In the preferred practice of the invention, exit orifice 32 is sized to have an effective area about 20% greater than the area of control orifice 36 as measured while the flow control member 34 is in a relaxed condition. This feature enables the fluid stream exiting from the control member 34 to pass through exit orifice 32 while substantially avoiding contacting the periphery thereof.
As shown in FIGS. 1 and 2, a series of lugs 38, 40 and 42 are disposed in preferably equally spaced circumferential arrangement around the periphery of exit orifice 32 and each lug extends radially inwardly therefrom. The number, configuration and amount that the lugs extend into the flow stream may be varied, but it has been found that a desired proportion should be maintained in order to provide a balance between fluid dispersion and total range of the fluid stream. In the preferred practice of the invention, it has been found that three lugs provide a symmetrical dispersion pattern; however, a greater number of lugs may also be found effective. It has been determined that a highly effective and satisfactory dispersion pattern can be achieved by sizing the lugs to extend radially inward by an amount of 0.026 inch (0.66 mm) from the internal diameter of flow control diameter 36. This arrangement enables the exit orifice to be held constant over a wide range of flow control element sizes while varying the lug size. An exit orifice having an internal diameter of 0.323 inch (8.20 mm) has been found particularly suitable for flow rates of 2.0 through 10.0 gallons per minute. There is illustrated in FIG. 4 a chart showing the flow control orifice 36 internal diameter measured in the relaxed state and the amount of inward lug extension from exit orifice 32 for a given or desired flow rate in gallons per minute. A suitable lug width for the range of extensions shown in FIG. 4 has been determined to be 0.060 inch (1.52 mm). Thus, from FIG. 4, for a desired flow rate the flow control internal orifice diameter and lug extension may be determined and will be satisfactory for a 0.060 (1.52 mm) by width.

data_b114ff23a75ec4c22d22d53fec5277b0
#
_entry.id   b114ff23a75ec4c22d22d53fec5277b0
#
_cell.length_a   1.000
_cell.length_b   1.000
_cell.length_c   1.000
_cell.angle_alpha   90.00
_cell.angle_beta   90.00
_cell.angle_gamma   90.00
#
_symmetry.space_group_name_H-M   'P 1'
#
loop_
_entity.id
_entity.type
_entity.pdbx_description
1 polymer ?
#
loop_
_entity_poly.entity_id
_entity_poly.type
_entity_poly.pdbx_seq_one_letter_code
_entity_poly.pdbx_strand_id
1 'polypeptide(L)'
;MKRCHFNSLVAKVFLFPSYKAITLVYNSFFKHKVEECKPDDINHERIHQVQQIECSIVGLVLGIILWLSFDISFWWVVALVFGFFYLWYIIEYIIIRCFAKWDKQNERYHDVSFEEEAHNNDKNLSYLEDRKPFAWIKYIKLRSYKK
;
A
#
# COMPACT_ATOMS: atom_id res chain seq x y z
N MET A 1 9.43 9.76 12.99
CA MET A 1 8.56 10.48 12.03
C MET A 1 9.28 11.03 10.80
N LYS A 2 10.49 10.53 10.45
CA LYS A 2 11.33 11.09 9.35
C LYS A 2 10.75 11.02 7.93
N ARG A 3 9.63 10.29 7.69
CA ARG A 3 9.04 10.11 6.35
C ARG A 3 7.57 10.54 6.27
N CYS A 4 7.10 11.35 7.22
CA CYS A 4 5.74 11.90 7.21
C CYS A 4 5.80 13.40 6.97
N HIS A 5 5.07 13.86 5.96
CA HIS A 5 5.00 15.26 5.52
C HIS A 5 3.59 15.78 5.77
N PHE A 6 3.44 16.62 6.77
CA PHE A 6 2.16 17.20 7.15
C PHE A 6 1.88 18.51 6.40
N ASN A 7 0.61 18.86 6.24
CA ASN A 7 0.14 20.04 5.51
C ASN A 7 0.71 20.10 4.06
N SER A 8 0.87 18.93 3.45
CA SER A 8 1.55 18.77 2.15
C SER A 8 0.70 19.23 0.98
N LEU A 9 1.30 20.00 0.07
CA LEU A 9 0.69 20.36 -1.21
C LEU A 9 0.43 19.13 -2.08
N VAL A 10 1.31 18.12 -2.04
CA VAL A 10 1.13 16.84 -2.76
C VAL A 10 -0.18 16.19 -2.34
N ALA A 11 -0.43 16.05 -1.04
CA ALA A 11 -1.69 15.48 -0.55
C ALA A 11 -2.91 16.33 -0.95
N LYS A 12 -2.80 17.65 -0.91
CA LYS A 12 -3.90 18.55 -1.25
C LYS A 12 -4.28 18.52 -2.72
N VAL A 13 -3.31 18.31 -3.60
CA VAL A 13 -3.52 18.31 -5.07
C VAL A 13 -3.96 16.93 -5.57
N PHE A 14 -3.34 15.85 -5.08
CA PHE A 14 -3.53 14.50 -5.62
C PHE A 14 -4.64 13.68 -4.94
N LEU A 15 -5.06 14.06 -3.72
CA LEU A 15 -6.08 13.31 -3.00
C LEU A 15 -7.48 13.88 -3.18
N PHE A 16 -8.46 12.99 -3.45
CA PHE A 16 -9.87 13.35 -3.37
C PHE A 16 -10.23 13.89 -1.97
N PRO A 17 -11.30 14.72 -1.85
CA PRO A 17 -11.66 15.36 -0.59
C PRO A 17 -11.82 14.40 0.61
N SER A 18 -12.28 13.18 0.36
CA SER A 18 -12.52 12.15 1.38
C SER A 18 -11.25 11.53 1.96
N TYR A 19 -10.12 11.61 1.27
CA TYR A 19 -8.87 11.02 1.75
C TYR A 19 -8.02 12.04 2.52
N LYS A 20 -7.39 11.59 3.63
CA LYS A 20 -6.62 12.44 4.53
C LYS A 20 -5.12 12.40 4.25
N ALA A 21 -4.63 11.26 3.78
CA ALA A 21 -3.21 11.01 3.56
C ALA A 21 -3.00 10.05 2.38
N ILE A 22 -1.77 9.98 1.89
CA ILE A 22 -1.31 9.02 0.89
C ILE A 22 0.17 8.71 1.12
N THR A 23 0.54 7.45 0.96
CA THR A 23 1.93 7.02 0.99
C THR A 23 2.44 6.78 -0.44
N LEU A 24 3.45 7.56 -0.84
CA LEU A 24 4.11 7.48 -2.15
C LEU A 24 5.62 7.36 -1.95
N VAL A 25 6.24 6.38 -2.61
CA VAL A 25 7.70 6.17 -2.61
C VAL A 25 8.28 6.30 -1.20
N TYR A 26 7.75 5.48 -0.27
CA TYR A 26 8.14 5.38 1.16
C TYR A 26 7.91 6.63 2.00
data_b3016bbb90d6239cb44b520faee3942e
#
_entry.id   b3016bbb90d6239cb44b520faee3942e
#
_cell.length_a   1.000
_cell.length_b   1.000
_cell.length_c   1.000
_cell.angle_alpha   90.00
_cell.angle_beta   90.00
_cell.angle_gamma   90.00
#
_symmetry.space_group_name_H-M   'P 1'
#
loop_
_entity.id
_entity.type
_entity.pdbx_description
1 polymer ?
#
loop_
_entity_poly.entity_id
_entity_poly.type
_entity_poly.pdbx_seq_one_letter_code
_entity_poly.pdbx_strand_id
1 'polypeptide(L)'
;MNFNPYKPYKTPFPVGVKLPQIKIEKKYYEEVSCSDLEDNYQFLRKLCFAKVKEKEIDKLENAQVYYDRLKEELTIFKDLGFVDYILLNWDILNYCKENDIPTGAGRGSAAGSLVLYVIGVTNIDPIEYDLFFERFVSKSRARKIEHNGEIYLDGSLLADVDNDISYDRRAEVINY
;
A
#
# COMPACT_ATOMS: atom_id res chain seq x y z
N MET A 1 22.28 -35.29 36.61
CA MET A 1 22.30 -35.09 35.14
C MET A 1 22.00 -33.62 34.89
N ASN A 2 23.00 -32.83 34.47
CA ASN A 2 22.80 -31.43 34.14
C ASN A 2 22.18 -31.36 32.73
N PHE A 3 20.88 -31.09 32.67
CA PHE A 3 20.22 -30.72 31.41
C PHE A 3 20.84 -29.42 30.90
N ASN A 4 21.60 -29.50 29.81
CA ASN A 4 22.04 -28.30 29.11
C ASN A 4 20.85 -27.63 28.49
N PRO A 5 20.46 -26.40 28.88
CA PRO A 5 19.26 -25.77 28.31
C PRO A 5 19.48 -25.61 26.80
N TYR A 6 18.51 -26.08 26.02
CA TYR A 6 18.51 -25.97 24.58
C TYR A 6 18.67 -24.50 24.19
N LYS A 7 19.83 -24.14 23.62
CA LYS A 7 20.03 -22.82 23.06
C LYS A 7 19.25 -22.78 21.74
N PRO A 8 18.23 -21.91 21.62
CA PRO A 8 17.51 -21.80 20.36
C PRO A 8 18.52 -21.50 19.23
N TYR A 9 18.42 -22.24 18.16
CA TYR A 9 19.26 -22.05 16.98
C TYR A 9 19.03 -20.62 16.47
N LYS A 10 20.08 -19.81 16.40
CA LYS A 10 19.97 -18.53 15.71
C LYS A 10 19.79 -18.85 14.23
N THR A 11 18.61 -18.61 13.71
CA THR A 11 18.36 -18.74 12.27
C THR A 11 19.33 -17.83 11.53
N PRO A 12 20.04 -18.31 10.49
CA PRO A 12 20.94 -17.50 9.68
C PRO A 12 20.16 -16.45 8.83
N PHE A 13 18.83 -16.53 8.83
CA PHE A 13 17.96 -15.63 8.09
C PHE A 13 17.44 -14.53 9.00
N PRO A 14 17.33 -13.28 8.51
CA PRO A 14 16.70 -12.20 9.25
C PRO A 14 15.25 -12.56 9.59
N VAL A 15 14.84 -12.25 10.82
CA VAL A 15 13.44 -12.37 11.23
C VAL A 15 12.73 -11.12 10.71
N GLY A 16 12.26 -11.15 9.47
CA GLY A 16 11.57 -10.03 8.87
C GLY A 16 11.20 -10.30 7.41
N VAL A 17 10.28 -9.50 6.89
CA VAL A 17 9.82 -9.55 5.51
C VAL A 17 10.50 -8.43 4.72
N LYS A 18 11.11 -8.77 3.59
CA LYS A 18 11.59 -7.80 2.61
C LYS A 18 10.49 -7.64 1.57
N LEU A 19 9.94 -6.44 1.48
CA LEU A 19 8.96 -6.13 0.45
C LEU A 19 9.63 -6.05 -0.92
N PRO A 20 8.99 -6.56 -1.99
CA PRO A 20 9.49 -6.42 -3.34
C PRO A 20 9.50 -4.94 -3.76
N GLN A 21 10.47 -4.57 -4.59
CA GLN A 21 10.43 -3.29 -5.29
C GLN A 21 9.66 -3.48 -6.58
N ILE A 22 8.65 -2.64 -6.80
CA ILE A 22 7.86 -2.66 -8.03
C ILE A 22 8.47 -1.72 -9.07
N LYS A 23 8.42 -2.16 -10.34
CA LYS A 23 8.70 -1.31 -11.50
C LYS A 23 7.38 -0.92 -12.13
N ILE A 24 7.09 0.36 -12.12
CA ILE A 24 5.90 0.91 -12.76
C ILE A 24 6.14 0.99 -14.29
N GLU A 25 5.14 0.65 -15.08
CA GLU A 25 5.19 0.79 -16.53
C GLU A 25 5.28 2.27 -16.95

The relationship between lug extension and the area of the flow control internal diameter in the relaxed state may be expressed in terms of the ratio expressed as a percent of the rib area projecting into the flow control internal diameter to the area of the flow control internal diameter. A range of 0.5% to 15.0% generally provides acceptable dispersion and a range of 0.6% to 8.0% provides optimal dispersion. The functional effect of the lugs on the resultant fluid stream passing through the device will be subsequently described in greater detail.